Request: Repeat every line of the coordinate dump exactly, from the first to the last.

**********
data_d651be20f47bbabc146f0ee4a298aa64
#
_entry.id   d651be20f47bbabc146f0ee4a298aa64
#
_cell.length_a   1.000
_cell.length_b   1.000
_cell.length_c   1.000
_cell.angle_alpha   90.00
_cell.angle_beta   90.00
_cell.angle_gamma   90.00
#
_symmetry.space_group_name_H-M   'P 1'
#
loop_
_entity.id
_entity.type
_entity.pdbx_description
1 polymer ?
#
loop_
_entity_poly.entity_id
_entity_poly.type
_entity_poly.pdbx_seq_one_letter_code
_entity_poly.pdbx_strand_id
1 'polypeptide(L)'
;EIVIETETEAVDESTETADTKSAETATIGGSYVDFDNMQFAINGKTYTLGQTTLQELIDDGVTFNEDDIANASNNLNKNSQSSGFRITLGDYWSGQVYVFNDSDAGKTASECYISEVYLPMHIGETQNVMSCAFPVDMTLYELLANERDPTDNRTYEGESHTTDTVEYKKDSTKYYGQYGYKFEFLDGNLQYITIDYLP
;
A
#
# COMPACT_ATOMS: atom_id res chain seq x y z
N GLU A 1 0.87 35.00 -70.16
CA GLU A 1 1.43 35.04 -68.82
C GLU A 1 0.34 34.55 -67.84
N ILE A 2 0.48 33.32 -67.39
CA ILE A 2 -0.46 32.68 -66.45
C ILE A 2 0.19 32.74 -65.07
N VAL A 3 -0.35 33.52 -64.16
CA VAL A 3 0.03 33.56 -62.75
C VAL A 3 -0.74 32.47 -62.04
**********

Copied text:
data_d651be20f47bbabc146f0ee4a298aa64
#
_entry.id   d651be20f47bbabc146f0ee4a298aa64
#
_cell.length_a   1.000
_cell.length_b   1.000
_cell.length_c   1.000
_cell.angle_alpha   90.00
_cell.angle_beta   90.00
_cell.angle_gamma   90.00
#
_symmetry.space_group_name_H-M   'P 1'
#
loop_
_entity.id
_entity.type
_entity.pdbx_description
1 polymer ?
#
loop_
_entity_poly.entity_id
_entity_poly.type
_entity_poly.pdbx_seq_one_letter_code
_entity_poly.pdbx_strand_id
1 'polypeptide(L)'
;EIVIETETEAVDESTETADTKSAETATIGGSYVDFDNMQFAINGKTYTLGQTTLQELIDDGVTFNEDDIANASNNLNKNSQSSGFRITLGDYWSGQVYVFNDSDAGKTASECYISEVYLPMHIGETQNVMSCAFPVDMTLYELLANERDPTDNRTYEGESHTTDTVEYKKDSTKYYGQYGYKFEFLDGNLQYITIDYLP
;
A
#
# COMPACT_ATOMS: atom_id res chain seq x y z
N GLU A 1 0.87 35.00 -70.16
CA GLU A 1 1.43 35.04 -68.82
C GLU A 1 0.34 34.55 -67.84
N ILE A 2 0.48 33.32 -67.39
CA ILE A 2 -0.46 32.68 -66.45
C ILE A 2 0.19 32.74 -65.07
N VAL A 3 -0.35 33.52 -64.16
CA VAL A 3 0.03 33.56 -62.75
C VAL A 3 -0.74 32.47 -62.04